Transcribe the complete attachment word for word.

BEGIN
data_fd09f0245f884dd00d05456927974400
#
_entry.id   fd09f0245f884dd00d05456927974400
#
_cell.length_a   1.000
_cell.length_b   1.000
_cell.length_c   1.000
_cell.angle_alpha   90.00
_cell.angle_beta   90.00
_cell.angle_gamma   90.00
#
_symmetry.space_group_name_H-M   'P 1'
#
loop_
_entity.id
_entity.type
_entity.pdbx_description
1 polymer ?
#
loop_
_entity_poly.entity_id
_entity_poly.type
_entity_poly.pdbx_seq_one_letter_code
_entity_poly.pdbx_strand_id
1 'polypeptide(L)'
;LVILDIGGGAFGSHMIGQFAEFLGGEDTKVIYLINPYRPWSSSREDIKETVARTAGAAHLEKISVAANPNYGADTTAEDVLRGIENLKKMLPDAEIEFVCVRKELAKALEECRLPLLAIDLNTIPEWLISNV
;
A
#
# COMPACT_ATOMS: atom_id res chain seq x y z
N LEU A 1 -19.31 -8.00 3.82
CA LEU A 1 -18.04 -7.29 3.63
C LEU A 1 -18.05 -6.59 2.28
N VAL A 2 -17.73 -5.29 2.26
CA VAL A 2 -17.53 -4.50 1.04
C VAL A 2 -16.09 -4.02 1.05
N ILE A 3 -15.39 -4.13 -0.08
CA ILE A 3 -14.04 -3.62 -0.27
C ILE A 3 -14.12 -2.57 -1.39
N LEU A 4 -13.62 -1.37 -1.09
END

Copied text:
data_fd09f0245f884dd00d05456927974400
#
_entry.id   fd09f0245f884dd00d05456927974400
#
_cell.length_a   1.000
_cell.length_b   1.000
_cell.length_c   1.000
_cell.angle_alpha   90.00
_cell.angle_beta   90.00
_cell.angle_gamma   90.00
#
_symmetry.space_group_name_H-M   'P 1'
#
loop_
_entity.id
_entity.type
_entity.pdbx_description
1 polymer ?
#
loop_
_entity_poly.entity_id
_entity_poly.type
_entity_poly.pdbx_seq_one_letter_code
_entity_poly.pdbx_strand_id
1 'polypeptide(L)'
;LVILDIGGGAFGSHMIGQFAEFLGGEDTKVIYLINPYRPWSSSREDIKETVARTAGAAHLEKISVAANPNYGADTTAEDVLRGIENLKKMLPDAEIEFVCVRKELAKALEECRLPLLAIDLNTIPEWLISNV
;
A
#
# COMPACT_ATOMS: atom_id res chain seq x y z
N LEU A 1 -19.31 -8.00 3.82
CA LEU A 1 -18.04 -7.29 3.63
C LEU A 1 -18.05 -6.59 2.28
N VAL A 2 -17.73 -5.29 2.26
CA VAL A 2 -17.53 -4.50 1.04
C VAL A 2 -16.09 -4.02 1.05
N ILE A 3 -15.39 -4.13 -0.08
CA ILE A 3 -14.04 -3.62 -0.27
C ILE A 3 -14.12 -2.57 -1.39
N LEU A 4 -13.62 -1.37 -1.09